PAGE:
10 Money Saving Business Travel Tips

With businesses cutting corners everywhere they can, saving money on business travel could definitely put you on the boss’ good side. The trick is knowing where you can shave dollars without compromising your ability to do effective work. Whether you’re expensing everything or saving cash from your own pocket, these money saving business travel tips can add to your bottom line without putting your budget into the red.

Buy Refundable Airline Tickets

Airlines can be major sticklers for rules, especially when it comes to cancellation policies, but if you read their policies carefully you can save yourself some money. On most airlines, your tickets are non-refundable, but some do make allowances for passenger-initiated changes and cancellations. On JetBlue, for example, you can cancel your reservation and apply what you’ve already paid toward any future trips within the next year for a $30 service fee, and on Southwest, you can do the same thing with no charges applying. When you book with an airline that offers a liberal cancellation policy, you can make your reservation at the best price you can find. If the price goes up, you’ve got your price locked in. If it goes down, you can cancel your ticket and rebook it at a lower rate as long as you stick with the same airline. If you find a better price on another airline, you can cancel and save your credit for a future trip.

Combine Business Trips

You can save a surprising amount of money by triangulating your business trips. If you have to meet with several people within driving distance of each other, coordinate your plans so you only have to make one flight. If you can arrange your travel to include stop-offs in other cities in which you have business, you can eliminate one air fare, potentially saving hundreds of dollars.

Fly One-Way

Shop around carefully for the best possible airfares. In some cases, it will be far cheaper to price your trip as two one-way flights rather than a round-trip ticket on a single carrier. There’s a lot to be said for convenience, but weigh the costs of convenience and decide if they’re worth it before booking a straight-through round-trip ticket to your destination.

Look to Contracted and Negotiated Rates

Don’t automatically assume that the discount travel websites have the best hotel room rates. In fact, these days the really cheap hotel rates are often those that are negotiated by corporations, either for their own employees or as the sponsors of meetings and conventions. By all means, check Travelocity and Hotels.com before booking your room, but don’t be surprised to find that the best price you get is the one your employer negotiated.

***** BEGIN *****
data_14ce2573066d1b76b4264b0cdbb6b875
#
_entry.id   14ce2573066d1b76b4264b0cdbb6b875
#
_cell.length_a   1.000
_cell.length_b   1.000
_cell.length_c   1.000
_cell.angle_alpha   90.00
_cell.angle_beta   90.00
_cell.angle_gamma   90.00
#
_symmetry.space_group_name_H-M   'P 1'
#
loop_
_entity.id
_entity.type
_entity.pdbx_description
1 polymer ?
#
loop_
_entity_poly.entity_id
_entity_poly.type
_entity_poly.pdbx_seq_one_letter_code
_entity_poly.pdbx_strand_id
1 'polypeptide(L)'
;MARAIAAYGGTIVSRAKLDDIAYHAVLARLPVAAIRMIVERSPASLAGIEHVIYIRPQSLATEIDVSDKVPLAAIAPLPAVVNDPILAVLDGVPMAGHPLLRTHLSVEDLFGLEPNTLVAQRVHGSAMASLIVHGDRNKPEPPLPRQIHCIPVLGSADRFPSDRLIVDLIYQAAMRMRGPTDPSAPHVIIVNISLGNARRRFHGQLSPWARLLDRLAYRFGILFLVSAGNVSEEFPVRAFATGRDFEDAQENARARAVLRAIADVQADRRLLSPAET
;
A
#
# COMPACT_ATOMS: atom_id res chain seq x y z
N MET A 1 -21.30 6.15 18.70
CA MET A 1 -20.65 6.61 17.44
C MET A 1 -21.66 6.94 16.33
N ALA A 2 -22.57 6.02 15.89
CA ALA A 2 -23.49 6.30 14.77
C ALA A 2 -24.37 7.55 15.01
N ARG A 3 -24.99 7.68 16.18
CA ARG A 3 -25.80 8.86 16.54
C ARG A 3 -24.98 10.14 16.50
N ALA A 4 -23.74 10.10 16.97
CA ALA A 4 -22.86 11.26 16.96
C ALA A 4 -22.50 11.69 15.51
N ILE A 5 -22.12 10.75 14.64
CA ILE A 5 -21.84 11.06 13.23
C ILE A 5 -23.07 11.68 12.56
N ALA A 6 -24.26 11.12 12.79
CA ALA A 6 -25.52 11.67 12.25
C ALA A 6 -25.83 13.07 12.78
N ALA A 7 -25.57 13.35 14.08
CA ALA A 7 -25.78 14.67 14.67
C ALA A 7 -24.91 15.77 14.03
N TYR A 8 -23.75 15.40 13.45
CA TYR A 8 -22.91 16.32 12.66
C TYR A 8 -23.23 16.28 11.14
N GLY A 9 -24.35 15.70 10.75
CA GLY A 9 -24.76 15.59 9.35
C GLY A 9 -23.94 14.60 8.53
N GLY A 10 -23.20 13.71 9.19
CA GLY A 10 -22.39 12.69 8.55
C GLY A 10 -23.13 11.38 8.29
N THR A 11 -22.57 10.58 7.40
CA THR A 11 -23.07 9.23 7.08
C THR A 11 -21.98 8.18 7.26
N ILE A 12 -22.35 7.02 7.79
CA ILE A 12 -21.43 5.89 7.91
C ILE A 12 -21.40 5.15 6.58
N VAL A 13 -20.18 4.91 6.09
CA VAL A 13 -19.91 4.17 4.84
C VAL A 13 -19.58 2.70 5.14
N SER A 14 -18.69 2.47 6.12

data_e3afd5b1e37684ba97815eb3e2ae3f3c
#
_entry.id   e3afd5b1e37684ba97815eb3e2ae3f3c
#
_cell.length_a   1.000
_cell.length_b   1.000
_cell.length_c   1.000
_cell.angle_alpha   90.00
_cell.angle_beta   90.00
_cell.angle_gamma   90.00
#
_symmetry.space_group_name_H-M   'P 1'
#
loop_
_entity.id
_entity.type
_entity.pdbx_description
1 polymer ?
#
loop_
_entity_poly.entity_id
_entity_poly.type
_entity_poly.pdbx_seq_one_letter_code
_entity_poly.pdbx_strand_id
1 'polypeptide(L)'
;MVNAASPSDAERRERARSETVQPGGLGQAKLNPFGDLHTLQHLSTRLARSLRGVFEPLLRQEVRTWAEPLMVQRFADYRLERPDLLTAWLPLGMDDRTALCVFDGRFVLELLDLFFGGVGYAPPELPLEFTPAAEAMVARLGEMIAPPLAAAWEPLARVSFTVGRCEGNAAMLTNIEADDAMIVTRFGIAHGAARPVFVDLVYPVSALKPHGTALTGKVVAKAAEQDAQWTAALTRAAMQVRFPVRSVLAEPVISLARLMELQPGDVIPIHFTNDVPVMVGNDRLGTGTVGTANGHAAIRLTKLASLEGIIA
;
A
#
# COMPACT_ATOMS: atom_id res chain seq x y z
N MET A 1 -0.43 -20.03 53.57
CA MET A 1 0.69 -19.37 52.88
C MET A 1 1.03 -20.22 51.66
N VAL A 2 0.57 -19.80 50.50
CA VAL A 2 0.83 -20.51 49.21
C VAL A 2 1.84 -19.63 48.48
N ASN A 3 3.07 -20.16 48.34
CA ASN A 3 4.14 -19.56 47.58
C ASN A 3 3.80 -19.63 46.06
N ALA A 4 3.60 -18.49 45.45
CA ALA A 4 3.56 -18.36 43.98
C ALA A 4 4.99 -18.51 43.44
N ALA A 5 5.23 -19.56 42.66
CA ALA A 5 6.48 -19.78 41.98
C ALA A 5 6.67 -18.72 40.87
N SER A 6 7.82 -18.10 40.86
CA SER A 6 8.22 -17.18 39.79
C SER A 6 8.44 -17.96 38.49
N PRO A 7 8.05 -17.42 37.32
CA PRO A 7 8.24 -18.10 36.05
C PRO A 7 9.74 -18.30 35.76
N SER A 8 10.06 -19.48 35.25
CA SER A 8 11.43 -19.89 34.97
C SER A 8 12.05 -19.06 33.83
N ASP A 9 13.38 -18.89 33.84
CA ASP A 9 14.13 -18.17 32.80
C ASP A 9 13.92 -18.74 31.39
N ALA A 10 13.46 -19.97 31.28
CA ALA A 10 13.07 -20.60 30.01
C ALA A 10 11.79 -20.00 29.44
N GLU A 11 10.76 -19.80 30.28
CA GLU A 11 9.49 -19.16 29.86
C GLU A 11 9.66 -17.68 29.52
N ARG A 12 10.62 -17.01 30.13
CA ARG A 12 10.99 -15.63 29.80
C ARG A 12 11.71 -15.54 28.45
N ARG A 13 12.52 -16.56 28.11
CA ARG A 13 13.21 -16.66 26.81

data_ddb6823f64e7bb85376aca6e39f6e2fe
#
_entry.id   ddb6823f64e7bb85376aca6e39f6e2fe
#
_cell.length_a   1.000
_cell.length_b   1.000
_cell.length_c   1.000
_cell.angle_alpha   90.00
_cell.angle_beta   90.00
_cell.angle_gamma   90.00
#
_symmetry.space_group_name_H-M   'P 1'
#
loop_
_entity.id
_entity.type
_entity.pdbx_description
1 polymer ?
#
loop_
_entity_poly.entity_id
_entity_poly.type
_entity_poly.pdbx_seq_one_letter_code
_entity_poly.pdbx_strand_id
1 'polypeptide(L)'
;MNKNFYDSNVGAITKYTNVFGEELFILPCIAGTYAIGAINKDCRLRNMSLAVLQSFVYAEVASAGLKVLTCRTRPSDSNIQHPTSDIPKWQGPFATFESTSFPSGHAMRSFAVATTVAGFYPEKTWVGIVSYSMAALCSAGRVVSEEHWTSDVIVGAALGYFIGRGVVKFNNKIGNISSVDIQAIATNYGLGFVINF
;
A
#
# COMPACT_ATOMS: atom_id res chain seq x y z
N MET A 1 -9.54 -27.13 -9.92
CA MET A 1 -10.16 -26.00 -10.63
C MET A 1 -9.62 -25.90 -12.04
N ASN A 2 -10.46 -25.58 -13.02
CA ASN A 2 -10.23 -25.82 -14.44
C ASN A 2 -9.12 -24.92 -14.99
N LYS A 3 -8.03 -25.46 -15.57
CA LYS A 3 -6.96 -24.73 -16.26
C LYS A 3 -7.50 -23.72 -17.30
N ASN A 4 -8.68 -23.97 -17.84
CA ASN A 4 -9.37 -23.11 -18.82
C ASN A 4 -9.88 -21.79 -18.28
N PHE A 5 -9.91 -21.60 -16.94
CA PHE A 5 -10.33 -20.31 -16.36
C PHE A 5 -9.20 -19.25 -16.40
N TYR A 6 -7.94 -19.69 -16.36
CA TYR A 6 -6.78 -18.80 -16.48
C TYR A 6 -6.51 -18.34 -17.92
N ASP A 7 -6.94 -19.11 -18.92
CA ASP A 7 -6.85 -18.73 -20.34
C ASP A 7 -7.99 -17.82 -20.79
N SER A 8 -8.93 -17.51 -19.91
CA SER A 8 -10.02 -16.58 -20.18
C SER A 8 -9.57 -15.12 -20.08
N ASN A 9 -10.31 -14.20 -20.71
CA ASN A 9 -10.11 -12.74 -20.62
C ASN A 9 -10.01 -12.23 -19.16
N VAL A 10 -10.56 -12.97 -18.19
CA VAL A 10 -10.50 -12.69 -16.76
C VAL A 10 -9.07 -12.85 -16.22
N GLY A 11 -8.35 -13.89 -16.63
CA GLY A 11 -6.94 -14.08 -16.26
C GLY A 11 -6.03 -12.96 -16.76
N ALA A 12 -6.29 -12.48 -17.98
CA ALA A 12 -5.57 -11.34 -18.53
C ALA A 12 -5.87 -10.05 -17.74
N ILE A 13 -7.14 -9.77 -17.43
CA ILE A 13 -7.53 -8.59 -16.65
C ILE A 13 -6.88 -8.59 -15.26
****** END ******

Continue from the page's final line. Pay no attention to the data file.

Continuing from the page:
Stay On the Outskirts

A Manhattan hotel room can put a serious dent in your business travel budget. If you book a room near LaGuardia or Newark and travel in on public transit, you can save hundreds of dollars a night on your business trip. In smaller cities – especially tourist meccas – it makes sense to rent a car and book a motel room in a nearby suburb. Not only will you get cheap lodgings, you’re also likely to find that everything – including restaurant meals – is cheaper.

Corporate Apartments and Suites

If you’re going to be staying in one place for more than a few days, skip the hotels and look for corporate furnished apartments or corporate suites. You’ll usually find much lower rates because they don’t offer all the amenities you’d find at big hotels. Instead, you’ll generally have a full kitchen, including a refrigerator where you can store groceries and save money on restaurant meals. In addition, many of them provide a complimentary breakfast and perks like free local telephone and high speed Internet access.

Check Public Transportation

Cab fare from the airport to your hotel can cost nearly as much as a full night’s stay, but most major airports have easy access to public transit nearby. If you’re not traveling with loaded trunks, taking the subway or bus to your hotel can put an extra $50 or more into your pocket.

Optimize Your Car Rental

Check the typical taxi fare from the airport to your hotel – and don’t forget to include tip and/or service charge. Depending on the situation, it may be far less expensive to rent a car for your first and last days just to get you back and forth to the airport.

Parking Matters

Why pay $20 or more a night to park in the hotel parking garage when you can park in a municipal garage nearby for half that? Depending on the city, you may even be fine parking on the street overnight – many cities only require feeding the meter during daytime business hours. As long as you’re on the move before they start ticketing, you can park all night for free.

Take the Train or Bus

While the U.S. doesn’t have a lot of high-speed rail options, it’s still sometimes more economical – and comfortable – to hop Amtrak or commuter rail than it is to fly. Even driving can be a viable alternative to high airfares if the trip is a short one. When you drive your own car on a business trip, you’ll save air fare – and rental car charges… and you won’t have to take off your shoes at the security counter.


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